Mogadishu (Caasimada Online) – In a monumental stride towards a more democratic Somalia, President Hassan Sheikh Mohamud declared in March his commitment to abolishing the convoluted indirect voting system that has been the country’s mainstay since 1969.
The landmark change aims to introduce a one-person, one-vote system that promises an empowered electorate and an independent, corruption-free multiparty political setup.
Stepping away from clan politics
Somalia’s history has been marked by decades of conflict, political chaos, and natural disasters, with a recent severe drought adding to the country’s woes.
The indirect voting system, rooted in clan affiliations, had governed Somali politics since 1969 when Siad Barre seized power.
Influential roles in government, such as the Speaker, Prime Minister, and President, have traditionally been divided among main clan groups.
The national parliament members, chosen by clan delegates and state legislatures, subsequently select the president.
However, interclan rivalries have led to a prolonged period of strife and political deadlock, a volatile environment that Al-Shabab militants affiliated with Al-Qaeda have exploited to their advantage.
“We need to break away from the past. Politics isn’t about dominance; it’s about the organization of ideas. Clan politics no longer has a place in our national political discourse,” said President Mohamud, emphasizing the need for universal suffrage.
The dawn of democracy
As a harbinger of change, Somalia witnessed its first universal suffrage elections since 1969 last Thursday.
These elections took place in Puntland, a semi-autonomous state, demonstrating a progressive shift in the country’s political landscape.
Even though some security incidents marred the voting, the United Nations, African Union, and various neighboring governments have hailed this as a ‘historic’ vote.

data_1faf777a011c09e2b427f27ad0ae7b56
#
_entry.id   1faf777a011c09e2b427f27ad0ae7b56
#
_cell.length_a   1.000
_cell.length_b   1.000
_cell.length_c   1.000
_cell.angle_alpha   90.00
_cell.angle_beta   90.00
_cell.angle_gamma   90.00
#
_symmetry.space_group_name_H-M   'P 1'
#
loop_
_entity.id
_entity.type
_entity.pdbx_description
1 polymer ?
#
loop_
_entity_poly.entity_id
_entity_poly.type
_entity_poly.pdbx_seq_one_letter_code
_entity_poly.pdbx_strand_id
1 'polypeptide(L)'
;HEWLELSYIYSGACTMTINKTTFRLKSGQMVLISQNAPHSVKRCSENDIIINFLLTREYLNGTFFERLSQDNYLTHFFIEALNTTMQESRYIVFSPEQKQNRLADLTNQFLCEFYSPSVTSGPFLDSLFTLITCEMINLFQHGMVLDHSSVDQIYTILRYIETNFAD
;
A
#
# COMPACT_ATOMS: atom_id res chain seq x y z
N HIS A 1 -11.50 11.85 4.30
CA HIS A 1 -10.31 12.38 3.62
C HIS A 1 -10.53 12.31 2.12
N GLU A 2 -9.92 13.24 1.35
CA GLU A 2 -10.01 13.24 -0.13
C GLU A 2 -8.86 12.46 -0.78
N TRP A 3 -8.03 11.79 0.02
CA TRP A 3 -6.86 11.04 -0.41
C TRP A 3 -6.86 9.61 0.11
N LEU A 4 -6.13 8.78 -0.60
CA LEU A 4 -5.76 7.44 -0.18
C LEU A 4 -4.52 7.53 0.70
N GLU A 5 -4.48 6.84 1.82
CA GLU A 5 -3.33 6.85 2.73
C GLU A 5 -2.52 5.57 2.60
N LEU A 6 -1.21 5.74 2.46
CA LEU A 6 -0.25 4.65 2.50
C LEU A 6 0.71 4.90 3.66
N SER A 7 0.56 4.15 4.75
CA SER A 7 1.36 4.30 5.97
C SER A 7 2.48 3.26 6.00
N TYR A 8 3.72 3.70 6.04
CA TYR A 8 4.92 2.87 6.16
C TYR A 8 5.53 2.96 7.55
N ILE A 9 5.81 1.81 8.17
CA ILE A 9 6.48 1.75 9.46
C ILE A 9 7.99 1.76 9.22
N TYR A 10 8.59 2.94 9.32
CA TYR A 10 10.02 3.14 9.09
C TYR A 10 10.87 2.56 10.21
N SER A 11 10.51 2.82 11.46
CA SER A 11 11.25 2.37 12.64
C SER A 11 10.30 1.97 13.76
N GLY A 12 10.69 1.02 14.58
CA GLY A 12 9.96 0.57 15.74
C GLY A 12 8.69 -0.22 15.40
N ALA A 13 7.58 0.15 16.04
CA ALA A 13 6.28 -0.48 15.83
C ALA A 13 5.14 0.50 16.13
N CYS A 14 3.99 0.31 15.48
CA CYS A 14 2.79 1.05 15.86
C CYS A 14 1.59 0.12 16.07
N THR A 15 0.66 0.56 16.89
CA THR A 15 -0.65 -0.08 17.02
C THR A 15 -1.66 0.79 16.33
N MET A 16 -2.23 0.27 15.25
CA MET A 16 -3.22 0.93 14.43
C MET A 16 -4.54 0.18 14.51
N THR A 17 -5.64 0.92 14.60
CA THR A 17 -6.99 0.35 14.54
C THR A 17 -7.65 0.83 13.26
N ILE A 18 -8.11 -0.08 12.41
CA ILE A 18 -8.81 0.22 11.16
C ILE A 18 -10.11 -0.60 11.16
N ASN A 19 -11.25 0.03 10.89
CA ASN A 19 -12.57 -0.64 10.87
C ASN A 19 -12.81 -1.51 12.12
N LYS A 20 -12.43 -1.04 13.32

Puntland’s neighbor, Somaliland, declared independence in 1991 but has yet to receive international recognition and taken direct voting.
Observers believe these instances of direct elections can serve as models, inspiring the expansion of democracy across Somalia.
After four days of meetings by the National Consultative Forum, a consensus for nationwide universal suffrage was reached, marking a significant turning point.
This forum included President Mohamud, Prime Minister Hamza Abdi Barre, and federal state leaders. However, as the region voted, Puntland’s state president, Said Abdullahi Deni, was absent from the meeting.
Additionally, the agreement advocates for a single presidential ticket where voters would elect a president and a vice-president, essentially eliminating the Prime Minister’s role.
President Mohamud’s re-election in May 2022 followed an extended political crisis after the federal government and regional states failed to concur on a presidential selection mechanism.
President Mohamud, serving a second term, has pledged to tackle the country’s myriad issues and to provide relief to citizens worn down by Al-Shabab violence, rising inflation, and the devastating drought.
“I foresee a bright future for our country,” Mohamud expressed optimistically, becoming the first Somali president to be elected to a second term, serving from 2012 to 2017.
With this significant reform, Somalia is taking steady steps toward political stability and progress.